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Arts-rich S.C. schools score above national mean in hope, engagement

Gallup research in 2018 shows arts’ impact on key indicators

This morning at the South Carolina Arts Advocacy Day breakfast, S.C. Arts Commission Education Director Ashley Brown released exciting new findings from a 2018 study that found high levels of engagement and hope in arts-rich South Carolina schools. The S.C. Arts Commission (SCAC) and Palmetto State Arts Education (PSAE) partnered with internationally recognized analytics firm Gallup to participate in the annual Gallup Student Poll. It measures student engagement, hope, entrepreneurial aspirations, and career and financial literacy and, in the past 10 years, surveyed more than 6 million students. According to Gallup data from 2016, engaged and hopeful students are more than twice as likely to report they get excellent grades and are twice less likely to report they missed a lot of school than their actively disengaged peers. In each of the four indicators on the poll, the students in South Carolina’s arts-rich schools outperformed the national mean. The research also showed a direct correlation between a school’s length of time as a arts-rich and an increase in student engagement and hope. And most importantly, students surveyed in arts-rich schools with free/reduced lunch program participation of 75% or greater scored higher than the state and national mean. Brown said schools are considered arts-rich when they are “committed to the arts at the cellular level.” She said both Arts in Basic Curriculum (ABC) Project and Distinguished Arts Program (DAP) sites are required to have an arts strategic plan and, in both, the arts “are simply part of the fabric of the school.” SCAC and PSAE conducted the Gallup Student poll in arts-rich schools throughout South Carolina at a mixture of ABC Project and DAP sites. “This is the first time in its history the Gallup student poll has been used to look specifically at arts-rich environments, and it is an exciting opportunity to learn more about the connection between the arts and engagement,” Brown said.
The items on the Gallup Student Poll where students from S.C. arts-rich schools scored the highest above the national mean are:
  • The adults at my school care about me
  • I have at least one teacher who makes me feel excited about the future
  • I have a great future ahead of me
  • I know I will find a good job in the future
  • I will invent something that changes the world
  • I plan to start my own business
The arts are integral to a well-rounded education that allows students to achieve the knowledge, skills, and life and career characteristics outlined in the Profile of the South Carolina Graduate. From creativity to problem solving, perseverance to critical thinking, learning in and through the arts is proven to equip students with the skills necessary to be engaged citizens. ABC Project and SC Arts Alliance submitted amendments and adjustments to H.3759, proposed by House Speaker Jay Lucas (R-Darlington) and currently working its way through the S.C. House committee on education and public works, to ensure the arts are embraced and advanced to help every student achieve the standards set in the Profile of the South Carolina Graduate.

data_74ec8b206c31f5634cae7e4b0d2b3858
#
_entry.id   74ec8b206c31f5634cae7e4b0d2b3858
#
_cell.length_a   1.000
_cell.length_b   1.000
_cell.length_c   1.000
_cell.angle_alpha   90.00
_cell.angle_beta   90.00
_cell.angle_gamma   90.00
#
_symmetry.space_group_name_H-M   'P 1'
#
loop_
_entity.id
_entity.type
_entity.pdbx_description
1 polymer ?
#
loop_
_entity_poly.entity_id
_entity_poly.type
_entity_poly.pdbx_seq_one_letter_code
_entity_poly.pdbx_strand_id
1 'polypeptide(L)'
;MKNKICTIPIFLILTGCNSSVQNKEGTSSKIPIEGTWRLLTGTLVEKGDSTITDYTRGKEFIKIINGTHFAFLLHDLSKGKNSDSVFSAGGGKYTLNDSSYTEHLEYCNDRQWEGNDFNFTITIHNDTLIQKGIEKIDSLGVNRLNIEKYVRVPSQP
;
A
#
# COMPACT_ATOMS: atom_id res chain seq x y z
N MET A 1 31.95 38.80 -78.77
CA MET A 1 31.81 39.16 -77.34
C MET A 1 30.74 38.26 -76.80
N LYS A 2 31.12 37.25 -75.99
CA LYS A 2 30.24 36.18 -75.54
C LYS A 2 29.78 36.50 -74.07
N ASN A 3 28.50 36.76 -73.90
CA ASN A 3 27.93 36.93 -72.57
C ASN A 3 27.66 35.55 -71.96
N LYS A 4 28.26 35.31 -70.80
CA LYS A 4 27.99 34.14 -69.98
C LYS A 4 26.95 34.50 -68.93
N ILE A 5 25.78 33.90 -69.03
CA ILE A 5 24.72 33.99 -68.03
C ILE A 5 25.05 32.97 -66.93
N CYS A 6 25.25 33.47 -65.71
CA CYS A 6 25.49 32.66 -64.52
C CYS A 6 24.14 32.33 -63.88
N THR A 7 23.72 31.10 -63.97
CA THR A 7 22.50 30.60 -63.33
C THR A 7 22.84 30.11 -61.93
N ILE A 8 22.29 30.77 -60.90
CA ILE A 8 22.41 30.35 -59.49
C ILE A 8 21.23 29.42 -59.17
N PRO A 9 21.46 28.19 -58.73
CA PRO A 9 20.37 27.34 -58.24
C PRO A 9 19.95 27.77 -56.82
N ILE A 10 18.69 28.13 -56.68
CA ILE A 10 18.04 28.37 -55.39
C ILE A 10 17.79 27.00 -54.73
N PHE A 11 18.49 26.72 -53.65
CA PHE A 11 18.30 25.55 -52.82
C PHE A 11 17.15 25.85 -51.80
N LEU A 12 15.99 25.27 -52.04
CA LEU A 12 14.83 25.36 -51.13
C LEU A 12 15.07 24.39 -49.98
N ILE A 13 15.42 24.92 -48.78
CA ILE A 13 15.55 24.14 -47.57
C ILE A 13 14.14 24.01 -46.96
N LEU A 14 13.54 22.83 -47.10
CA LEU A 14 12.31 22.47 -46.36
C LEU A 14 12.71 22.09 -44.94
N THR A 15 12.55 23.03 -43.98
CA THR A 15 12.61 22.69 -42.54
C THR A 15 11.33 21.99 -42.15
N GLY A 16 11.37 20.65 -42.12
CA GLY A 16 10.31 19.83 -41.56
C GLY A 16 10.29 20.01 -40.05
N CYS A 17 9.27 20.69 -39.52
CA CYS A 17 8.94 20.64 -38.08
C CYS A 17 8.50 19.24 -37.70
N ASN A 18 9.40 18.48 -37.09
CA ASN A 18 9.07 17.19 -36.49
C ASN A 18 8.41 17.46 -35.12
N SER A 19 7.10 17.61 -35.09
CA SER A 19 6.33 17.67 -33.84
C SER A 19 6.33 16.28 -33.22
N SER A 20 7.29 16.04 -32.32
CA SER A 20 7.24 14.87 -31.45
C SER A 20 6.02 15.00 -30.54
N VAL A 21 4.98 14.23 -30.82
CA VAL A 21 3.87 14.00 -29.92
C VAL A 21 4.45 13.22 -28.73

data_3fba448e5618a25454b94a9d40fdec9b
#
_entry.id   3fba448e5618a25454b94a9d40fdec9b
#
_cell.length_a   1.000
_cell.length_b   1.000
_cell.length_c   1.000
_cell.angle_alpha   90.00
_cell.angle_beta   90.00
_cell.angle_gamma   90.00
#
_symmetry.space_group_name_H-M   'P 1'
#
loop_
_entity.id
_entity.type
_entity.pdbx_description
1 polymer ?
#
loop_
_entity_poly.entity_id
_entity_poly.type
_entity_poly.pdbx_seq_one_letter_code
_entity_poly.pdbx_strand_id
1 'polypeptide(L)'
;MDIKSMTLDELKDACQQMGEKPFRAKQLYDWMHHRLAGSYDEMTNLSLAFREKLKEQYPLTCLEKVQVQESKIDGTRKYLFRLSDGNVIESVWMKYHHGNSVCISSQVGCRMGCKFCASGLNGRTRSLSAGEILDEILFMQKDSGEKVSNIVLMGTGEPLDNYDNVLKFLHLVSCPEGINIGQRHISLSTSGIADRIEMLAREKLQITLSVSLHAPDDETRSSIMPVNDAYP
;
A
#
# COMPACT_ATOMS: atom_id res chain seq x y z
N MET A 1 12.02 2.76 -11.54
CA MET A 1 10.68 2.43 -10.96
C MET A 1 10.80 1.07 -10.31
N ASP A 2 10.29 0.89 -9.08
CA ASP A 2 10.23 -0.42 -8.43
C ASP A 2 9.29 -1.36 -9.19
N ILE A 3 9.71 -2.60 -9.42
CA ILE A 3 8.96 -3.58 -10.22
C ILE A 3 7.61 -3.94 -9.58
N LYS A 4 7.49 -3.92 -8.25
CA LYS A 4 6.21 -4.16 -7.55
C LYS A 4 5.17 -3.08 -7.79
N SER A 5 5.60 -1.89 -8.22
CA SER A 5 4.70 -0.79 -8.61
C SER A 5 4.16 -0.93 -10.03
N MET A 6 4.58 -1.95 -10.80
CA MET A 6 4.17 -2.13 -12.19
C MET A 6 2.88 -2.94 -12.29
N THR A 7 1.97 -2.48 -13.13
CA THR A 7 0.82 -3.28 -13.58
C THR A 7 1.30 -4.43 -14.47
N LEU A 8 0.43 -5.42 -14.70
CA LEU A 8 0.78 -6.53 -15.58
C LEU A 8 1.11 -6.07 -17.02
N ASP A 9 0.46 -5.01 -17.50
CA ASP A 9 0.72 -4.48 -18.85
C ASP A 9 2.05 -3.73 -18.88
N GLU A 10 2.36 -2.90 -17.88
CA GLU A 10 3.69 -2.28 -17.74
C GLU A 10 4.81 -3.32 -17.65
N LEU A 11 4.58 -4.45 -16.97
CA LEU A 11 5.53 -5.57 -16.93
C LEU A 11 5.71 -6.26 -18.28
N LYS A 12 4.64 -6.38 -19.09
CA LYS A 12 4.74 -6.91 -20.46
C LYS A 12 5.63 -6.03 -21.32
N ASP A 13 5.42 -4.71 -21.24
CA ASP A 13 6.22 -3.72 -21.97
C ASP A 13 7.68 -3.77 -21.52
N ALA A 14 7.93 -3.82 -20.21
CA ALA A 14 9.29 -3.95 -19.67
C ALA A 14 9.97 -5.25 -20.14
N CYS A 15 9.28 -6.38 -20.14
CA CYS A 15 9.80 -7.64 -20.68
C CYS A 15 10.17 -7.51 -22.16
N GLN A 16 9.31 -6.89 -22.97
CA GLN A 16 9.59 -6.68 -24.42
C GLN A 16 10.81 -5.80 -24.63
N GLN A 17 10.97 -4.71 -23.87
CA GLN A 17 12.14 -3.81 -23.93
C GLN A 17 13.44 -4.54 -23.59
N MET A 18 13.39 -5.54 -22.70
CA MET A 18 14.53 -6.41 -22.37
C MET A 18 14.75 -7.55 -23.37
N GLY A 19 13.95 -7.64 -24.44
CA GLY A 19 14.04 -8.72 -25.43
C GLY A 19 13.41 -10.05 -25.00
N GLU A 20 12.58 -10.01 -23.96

The findings from the Gallup Student Poll reinforce what those in the arts already know: From creativity to problem solving, critical thinking to perseverance, learning in and through the arts supports students as engaged and hopeful citizens of the world. This information will inform requests for additional funding in the arts, arts advocacy, and the role of the arts in education reform. This PDF of the findings from the Gallup Student Poll can be shared with community and education leaders, legislators, and educators. To learn more about this important research, visit https://www.palmettoartsed.org/gallup.html.

Tuning Up: Eclipsing 50 at SCSM, Speaking Down Barriers in Spartanburg

Good morning!  "Tuning Up" is a morning post series where The Hub delivers quick-hit arts stories of interest to readers. Sometimes there will be one story, sometimes there will be several. Get in tune now, and have a masterpiece of a day. And now, in no particular order...


  • Eclipsing 50. Originally scheduled to come down in June, the State Art Collection will remain on display at the South Carolina State Museum into August, so consider this a periodic reminder to go check it out. With the wet weather this week and summer's heat looming, this is a way to escape both. It's rare to see so much of the collection displayed in one place... unless you visit the S.C. Arts Commission. Free with museum admission.
  • Speaking Down Barriers in Spartanburg. This Saturday, our friends at Chapman Cultural Center and South Carolina Humanities are planning to use music, poetry and art to help bring people together to build a better community in the Upstate. Speaking Down Barriers holds the first "Day of Transformation" from 10 a.m. to 2 p.m. at Unitarian Universalist Church of Spartanburg (210 Henry Place, Spartanburg). $15. Read more about it here and here. (The SCAC provided support for this event.)
  • More Spoleto! On Monday, May 28, Palmetto State Arts Education will host the opening performance of the 2018 Rising Stars Piccolo Spoleto Series, showcasing young actors, dancers, musicians, writers and visual artists in the high profile venue of Spoleto Festival USA through its affiliation with Piccolo Spoleto. A series of six programs, each program will feature 5-7 young artists and/or ensembles in a conversation and performance format. All programs are presented at St. Matthew's Lutheran Church across from Marion Square on King Street in the heart of downtown Charleston at 4 p.m. $8.00.